Putative interactions between cell types

We identified putative interactions between different cell types based on the expression of a receptor by one cell type and the expression of an interacting ligand by another cell type as described previously (15). The set of potential receptor-ligand interactions was obtained from Ramilowski et al. (57). A ligand or receptor transcript was defined as “expressed” by a given cell type if its average expression in that cell type was above the threshold of 0.5 in log2 scale, and it was expressed in at least 10% of cells of that type. If one cell type expressed the receptor or the ligand, then the corresponding interaction was defined as incoming or outgoing, respectively, for that cell type. The edges between pairs of cell types above the third quantile of the maximum number of ligand-receptor pairs were displayed.

Gene set variation analysis

Pathway analyses were performed on the 50 hallmark pathways described in the molecular signature database (58). We also assessed metabolic pathway activities using a previously described curated dataset with 85 metabolic pathways (23). To assign pathway activity estimates to individual cells, we applied GSVA using standard settings, as implemented in the GSVA (21) R package (version 1.30.0) as described previously (17). The differential activities of pathways between clusters or conditions were calculated using Limma (59) R package (version 3.38.3). Significantly disturbed pathways were identified with Benjamini-Hochberg–corrected P value of ≤0.01.

Differential abundance and expression test

Differential abundance test (DA test) was used to detect changes in cell type abundance between conditions and summarized in table S3. Differential expression test (DE test) using a pseudo-bulk method for comparing differential gene expression was also performed. Both analyses using methods from the edgeR (60) R package (version 3.24.3) and codes were adapted from a Bioconductor tutorial (https://osca.bioconductor.org/multi-sample-comparisons.html). Significant changes were identified with Benjamini-Hochberg–corrected P value of ≤0.05.

Diffusion map and pseudotime analysis

Single cells assigned to CD8+ T cell and CD4+ T cells clusters were subjected to diffusion map and pseudotime analysis. First, differentially expressed genes for each cluster were identified. Data were then imported to the DiffusionMap function from the destiny R package (version 2.12.0) for diffusion map and pseudotime analysis with default settings. A naïve T cell was used as the root cell for diffusion pseudotime computation using the first two diffusion components to present results.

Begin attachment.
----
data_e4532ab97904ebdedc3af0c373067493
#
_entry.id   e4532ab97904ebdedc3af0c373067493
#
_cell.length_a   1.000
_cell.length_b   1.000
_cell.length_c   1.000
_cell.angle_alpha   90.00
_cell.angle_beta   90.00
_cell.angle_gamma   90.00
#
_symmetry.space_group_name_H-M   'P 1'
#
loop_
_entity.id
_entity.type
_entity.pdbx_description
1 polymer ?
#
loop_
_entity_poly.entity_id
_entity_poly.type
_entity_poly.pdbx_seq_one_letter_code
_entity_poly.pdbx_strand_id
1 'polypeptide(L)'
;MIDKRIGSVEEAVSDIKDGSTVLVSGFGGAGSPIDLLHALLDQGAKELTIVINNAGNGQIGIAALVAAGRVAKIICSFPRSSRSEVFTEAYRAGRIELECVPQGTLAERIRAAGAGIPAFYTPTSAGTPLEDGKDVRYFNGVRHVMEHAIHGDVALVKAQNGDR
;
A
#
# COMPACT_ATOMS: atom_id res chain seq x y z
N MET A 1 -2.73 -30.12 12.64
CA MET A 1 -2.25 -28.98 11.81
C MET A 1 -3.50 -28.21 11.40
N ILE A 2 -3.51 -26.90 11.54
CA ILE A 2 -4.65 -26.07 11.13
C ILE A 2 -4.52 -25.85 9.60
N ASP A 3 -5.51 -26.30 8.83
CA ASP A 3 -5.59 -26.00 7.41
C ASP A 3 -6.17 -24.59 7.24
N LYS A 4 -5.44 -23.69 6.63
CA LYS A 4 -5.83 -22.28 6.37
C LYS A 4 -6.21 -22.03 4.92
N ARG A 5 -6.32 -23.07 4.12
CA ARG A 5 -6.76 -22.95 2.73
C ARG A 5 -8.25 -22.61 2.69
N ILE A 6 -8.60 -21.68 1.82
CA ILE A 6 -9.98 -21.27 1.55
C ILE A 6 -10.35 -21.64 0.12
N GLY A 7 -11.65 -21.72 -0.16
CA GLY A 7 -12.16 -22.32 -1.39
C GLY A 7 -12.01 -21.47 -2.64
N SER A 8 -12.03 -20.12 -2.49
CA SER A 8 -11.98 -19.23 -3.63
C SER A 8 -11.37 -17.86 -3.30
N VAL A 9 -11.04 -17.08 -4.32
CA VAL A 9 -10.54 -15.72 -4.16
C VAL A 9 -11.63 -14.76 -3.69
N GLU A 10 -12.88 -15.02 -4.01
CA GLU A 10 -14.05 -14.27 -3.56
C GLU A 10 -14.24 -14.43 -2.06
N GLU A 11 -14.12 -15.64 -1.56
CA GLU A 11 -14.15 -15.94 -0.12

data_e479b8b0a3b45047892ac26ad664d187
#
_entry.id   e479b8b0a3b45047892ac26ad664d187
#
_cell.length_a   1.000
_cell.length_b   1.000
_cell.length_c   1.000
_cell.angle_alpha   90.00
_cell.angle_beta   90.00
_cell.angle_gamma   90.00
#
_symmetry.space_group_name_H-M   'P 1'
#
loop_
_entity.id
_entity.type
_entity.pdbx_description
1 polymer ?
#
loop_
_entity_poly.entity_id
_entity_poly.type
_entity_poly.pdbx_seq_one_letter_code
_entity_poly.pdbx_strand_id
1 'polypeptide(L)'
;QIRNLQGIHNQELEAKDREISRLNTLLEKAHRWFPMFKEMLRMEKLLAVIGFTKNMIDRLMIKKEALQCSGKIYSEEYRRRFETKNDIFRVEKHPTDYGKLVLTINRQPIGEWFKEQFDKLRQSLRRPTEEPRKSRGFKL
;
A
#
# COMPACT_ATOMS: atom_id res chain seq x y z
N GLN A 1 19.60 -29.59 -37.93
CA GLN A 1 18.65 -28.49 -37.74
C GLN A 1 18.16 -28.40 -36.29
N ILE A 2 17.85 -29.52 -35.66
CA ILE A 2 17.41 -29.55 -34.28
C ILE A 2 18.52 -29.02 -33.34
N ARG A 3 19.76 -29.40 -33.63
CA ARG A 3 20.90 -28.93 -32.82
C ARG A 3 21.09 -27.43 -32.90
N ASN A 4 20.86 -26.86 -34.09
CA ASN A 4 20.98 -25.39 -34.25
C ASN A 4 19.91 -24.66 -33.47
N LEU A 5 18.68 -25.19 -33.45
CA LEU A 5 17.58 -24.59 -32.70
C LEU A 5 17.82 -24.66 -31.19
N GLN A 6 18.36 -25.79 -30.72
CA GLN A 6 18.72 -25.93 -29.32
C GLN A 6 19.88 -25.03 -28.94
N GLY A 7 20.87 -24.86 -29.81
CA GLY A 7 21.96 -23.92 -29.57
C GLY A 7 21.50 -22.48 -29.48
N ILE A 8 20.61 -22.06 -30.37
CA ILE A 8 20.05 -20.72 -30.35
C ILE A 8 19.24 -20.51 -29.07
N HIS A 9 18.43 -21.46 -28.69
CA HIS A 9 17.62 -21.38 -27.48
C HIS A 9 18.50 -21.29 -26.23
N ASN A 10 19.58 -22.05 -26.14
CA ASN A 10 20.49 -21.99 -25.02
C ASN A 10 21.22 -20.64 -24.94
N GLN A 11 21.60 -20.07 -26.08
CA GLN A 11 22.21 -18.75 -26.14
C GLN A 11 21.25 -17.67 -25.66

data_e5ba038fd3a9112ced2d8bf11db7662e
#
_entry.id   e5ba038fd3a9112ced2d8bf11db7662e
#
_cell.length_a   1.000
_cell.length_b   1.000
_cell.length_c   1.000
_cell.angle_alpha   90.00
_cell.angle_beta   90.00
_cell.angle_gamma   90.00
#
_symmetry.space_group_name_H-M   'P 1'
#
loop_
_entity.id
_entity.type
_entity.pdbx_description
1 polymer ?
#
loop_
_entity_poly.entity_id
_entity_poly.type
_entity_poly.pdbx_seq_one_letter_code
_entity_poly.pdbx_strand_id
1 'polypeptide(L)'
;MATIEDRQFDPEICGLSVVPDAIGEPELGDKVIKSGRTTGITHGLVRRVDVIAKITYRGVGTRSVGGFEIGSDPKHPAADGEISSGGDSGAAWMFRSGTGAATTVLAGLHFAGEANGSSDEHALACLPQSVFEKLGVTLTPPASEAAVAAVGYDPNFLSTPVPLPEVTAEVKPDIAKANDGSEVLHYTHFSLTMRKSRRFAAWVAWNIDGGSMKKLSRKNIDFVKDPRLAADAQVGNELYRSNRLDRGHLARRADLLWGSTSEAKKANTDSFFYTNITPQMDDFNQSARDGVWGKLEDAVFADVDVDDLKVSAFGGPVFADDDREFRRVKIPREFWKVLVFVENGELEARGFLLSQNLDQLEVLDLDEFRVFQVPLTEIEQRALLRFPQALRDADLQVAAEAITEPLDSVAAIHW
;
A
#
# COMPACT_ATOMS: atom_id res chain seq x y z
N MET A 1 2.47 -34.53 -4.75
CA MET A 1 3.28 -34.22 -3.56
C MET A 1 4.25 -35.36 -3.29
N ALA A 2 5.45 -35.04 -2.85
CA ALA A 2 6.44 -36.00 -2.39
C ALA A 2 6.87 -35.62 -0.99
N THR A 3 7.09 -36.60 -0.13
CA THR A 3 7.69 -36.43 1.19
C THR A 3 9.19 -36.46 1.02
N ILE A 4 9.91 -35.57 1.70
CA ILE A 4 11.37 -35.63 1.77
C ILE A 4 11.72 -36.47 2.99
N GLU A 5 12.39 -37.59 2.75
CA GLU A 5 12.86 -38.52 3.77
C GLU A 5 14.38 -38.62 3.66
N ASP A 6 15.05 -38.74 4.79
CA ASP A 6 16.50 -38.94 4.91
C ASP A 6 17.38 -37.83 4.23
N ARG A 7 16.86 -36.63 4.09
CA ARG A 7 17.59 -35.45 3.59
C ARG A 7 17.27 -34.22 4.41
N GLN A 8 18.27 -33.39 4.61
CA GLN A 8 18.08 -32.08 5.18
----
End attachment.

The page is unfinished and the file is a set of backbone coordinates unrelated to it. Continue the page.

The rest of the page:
Correlation to TCGA data

We downloaded preprocessed gene expression data [log2(x + 1)-transformed RSEM (RNA-seq by expectation-maximization)-normalized count] and clinical data for the TCGA LUAD (TCGA-LUAD) RNA-seq gene expression dataset from UCSC Xena (http://xena.ucsc.edu/). Kaplan-Meier analysis and log-rank testing were performed to investigate the effect of the top 30 specific gene signatures on patient survival. All analyses were implemented using R packages survival (version 2.43.3) and survminer (version 0.4.4).

Statistics

The statistical tools, methods, and threshold for each analysis are explicitly described with the results or detailed in the figure legends or Materials and Methods.

SUPPLEMENTARY MATERIALS

Supplementary material for this article is available at http://advances.sciencemag.org/cgi/content/full/7/5/eabd9738/DC1

https://creativecommons.org/licenses/by-nc/4.0/

This is an open-access article distributed under the terms of the Creative Commons Attribution-NonCommercial license, which permits use, distribution, and reproduction in any medium, so long as the resultant use is not for commercial advantage and provided the original work is properly cited.

REFERENCES AND NOTES

Acknowledgments: We thank D. Shen (Department of Pathology, Peking University People’s Hospital) for assistance with pathological diagnosis. We thank Y. Hou and Y. Wang (Thoracic Laboratory of Peking University People’s Hospital) for sample collection. We thank Q. Qi (Department of Radiology, Peking University People’s Hospital) for the revision of this paper. Funding: This study was supported by the National Natural Science Foundation of China (81702256 to M.Q., 81871879 to J.W., and 81772469 to F.Y.), the Beijing Municipal Natural Science Foundation (7182169 to M.Q.), the National Science and Technology Major Project (2018ZX10302205 and 2019YFC1315702) to F.B., and the Guangdong Province Key Research and Development Program (2019B020226002) to F.B. Author contributions: J.W., F.B., M.Q., X.X., and F.Y. conceived and designed the study. M.Q., F.Y., Q.H., H.G., and J.L. performed the experiments. X.X. performed the bioinformatic analyses. X.X. and M.Q. wrote the manuscript. F.B., F.Y., and J.W. edited the manuscript. All authors read and approved the final manuscript. Competing interests: The authors declare that they have no competing interests. Data and materials availability: The raw sequence data reported in this paper have been deposited in the Genome Sequence Archive of the BIG Data Center, Beijing Institute of Genomics (BIG), Chinese Academy of Sciences, under accession number HRA000154 and are publicly accessible at http://bigd.big.ac.cn/gsa-human. The codes to process and analyze data are publicly available at GitHub repository (https://github.com/SeadonXing/SSN_scRNA-seq). Detailed information will be available from the corresponding authors upon reasonable request.